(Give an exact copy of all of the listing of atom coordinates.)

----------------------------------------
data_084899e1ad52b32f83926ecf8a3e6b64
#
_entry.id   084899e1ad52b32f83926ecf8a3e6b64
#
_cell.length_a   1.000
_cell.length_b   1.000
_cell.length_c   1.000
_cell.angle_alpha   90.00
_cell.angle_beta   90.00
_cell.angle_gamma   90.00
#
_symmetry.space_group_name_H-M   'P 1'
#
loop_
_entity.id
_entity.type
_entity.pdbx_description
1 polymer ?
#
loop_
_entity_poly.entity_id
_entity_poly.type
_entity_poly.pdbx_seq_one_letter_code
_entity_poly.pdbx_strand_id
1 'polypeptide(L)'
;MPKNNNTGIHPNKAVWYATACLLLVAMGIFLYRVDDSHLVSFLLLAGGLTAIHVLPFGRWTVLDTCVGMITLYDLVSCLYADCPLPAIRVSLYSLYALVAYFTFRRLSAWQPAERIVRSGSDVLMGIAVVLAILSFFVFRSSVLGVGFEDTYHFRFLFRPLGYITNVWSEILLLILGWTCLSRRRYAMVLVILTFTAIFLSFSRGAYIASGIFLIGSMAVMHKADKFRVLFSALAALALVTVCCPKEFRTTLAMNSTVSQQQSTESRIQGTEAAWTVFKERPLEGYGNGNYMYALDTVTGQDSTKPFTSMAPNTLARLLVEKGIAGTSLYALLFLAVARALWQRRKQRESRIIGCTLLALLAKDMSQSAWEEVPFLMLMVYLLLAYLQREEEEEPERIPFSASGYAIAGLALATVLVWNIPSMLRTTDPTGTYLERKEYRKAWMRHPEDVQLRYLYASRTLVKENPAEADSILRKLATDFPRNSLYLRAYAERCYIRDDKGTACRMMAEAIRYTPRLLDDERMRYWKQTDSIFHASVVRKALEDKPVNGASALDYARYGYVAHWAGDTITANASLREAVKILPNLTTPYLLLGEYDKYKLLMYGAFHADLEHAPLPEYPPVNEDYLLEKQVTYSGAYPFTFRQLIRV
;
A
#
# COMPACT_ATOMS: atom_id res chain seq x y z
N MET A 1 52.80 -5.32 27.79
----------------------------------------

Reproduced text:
data_084899e1ad52b32f83926ecf8a3e6b64
#
_entry.id   084899e1ad52b32f83926ecf8a3e6b64
#
_cell.length_a   1.000
_cell.length_b   1.000
_cell.length_c   1.000
_cell.angle_alpha   90.00
_cell.angle_beta   90.00
_cell.angle_gamma   90.00
#
_symmetry.space_group_name_H-M   'P 1'
#
loop_
_entity.id
_entity.type
_entity.pdbx_description
1 polymer ?
#
loop_
_entity_poly.entity_id
_entity_poly.type
_entity_poly.pdbx_seq_one_letter_code
_entity_poly.pdbx_strand_id
1 'polypeptide(L)'
;MPKNNNTGIHPNKAVWYATACLLLVAMGIFLYRVDDSHLVSFLLLAGGLTAIHVLPFGRWTVLDTCVGMITLYDLVSCLYADCPLPAIRVSLYSLYALVAYFTFRRLSAWQPAERIVRSGSDVLMGIAVVLAILSFFVFRSSVLGVGFEDTYHFRFLFRPLGYITNVWSEILLLILGWTCLSRRRYAMVLVILTFTAIFLSFSRGAYIASGIFLIGSMAVMHKADKFRVLFSALAALALVTVCCPKEFRTTLAMNSTVSQQQSTESRIQGTEAAWTVFKERPLEGYGNGNYMYALDTVTGQDSTKPFTSMAPNTLARLLVEKGIAGTSLYALLFLAVARALWQRRKQRESRIIGCTLLALLAKDMSQSAWEEVPFLMLMVYLLLAYLQREEEEEPERIPFSASGYAIAGLALATVLVWNIPSMLRTTDPTGTYLERKEYRKAWMRHPEDVQLRYLYASRTLVKENPAEADSILRKLATDFPRNSLYLRAYAERCYIRDDKGTACRMMAEAIRYTPRLLDDERMRYWKQTDSIFHASVVRKALEDKPVNGASALDYARYGYVAHWAGDTITANASLREAVKILPNLTTPYLLLGEYDKYKLLMYGAFHADLEHAPLPEYPPVNEDYLLEKQVTYSGAYPFTFRQLIRV
;
A
#
# COMPACT_ATOMS: atom_id res chain seq x y z
N MET A 1 52.80 -5.32 27.79